This messy breakup fallacy got a lot of air time twenty years ago, when a district court ordered the breakup of Microsoft. But Microsoft actually presents an excellent example of why breaking up should be easy to do in a market economy such as our own. The heart of Microsoft’s business wasn’t (and isn’t) its sales department, or even Microsoft Windows, but rather Microsoft Office, a program that had, and continues to have, a lock on virtually the entire word processing market thanks to a combination of consumer familiarity and the difficulty of exporting documents into competing systems. To break Microsoft up, all the court had to do back in 1999 — or, for that matter, would need to do today — was issue an order forcing Microsoft to release the full Microsoft Windows source code and all future iterations. The court could then have just sat back and watched the company be devoured by a million startups, each offering a new flavor improving on the code.

Indeed, the easiest way to break up a big firm is to force licensing of its most valuable intellectual property assets. Because intellectual property doesn’t have a geographic location — ideas live in the ether — the problems of continued regional concentration that Smith also worries about don’t arise from licensing-driven breakups. And the beauty of it all is that in the Data Economy, intellectual property is the key to the dominance of most large firms. The age of behemoths deriving their power from vast installed bases of industrial equipment — the Standard Oils and the AT&T local loops — is gone. And so too any messiness associated with industrial deconcentration.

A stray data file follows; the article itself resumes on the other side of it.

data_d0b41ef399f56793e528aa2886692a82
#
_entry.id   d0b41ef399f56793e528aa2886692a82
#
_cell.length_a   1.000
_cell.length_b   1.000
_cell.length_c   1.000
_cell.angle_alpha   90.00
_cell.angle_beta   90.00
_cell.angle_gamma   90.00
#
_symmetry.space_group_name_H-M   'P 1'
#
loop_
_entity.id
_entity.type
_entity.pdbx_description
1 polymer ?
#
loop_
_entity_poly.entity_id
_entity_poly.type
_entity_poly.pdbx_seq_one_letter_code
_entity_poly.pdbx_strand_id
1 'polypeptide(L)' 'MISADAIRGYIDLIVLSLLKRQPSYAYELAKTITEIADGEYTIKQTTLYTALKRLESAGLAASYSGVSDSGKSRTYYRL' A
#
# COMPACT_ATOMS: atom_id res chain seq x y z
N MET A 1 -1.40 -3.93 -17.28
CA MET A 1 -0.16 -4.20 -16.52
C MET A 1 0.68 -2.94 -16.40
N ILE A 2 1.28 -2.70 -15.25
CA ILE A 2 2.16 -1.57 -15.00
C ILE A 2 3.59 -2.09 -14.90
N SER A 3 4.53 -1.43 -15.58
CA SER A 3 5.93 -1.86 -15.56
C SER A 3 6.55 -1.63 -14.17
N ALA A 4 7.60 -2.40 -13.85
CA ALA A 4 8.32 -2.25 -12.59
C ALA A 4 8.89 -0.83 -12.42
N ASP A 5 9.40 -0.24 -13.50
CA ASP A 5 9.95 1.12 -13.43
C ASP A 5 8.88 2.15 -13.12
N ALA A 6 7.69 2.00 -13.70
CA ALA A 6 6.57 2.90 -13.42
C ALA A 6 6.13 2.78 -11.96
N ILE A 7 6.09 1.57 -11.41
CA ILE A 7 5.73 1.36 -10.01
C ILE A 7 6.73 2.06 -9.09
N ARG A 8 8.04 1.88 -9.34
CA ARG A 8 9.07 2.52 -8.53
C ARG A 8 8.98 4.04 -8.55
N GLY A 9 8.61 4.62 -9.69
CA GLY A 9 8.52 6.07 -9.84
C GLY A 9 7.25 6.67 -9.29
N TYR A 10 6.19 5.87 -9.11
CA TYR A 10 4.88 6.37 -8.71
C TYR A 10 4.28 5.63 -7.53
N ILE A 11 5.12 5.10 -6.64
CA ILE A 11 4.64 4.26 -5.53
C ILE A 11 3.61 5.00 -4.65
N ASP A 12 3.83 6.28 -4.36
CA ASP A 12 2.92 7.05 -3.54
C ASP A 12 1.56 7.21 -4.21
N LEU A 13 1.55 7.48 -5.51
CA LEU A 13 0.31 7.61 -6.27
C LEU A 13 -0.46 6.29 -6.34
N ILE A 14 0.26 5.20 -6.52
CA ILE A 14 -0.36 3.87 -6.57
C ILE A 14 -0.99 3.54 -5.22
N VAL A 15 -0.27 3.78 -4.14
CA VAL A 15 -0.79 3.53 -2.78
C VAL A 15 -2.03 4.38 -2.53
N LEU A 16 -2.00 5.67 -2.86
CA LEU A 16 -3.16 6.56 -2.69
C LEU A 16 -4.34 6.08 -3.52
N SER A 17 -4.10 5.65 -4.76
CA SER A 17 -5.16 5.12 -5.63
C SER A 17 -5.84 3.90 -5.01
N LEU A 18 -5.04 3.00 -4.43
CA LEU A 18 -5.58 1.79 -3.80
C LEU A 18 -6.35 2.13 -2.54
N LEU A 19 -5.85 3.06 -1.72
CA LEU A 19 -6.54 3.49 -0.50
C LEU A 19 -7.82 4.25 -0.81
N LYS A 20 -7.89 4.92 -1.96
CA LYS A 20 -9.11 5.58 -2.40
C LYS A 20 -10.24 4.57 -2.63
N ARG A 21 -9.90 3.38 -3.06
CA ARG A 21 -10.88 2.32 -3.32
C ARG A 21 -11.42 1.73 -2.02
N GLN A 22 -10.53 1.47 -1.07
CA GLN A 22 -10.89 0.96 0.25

It’s time to recognize antitrust’s messy breakup fallacy for what it is.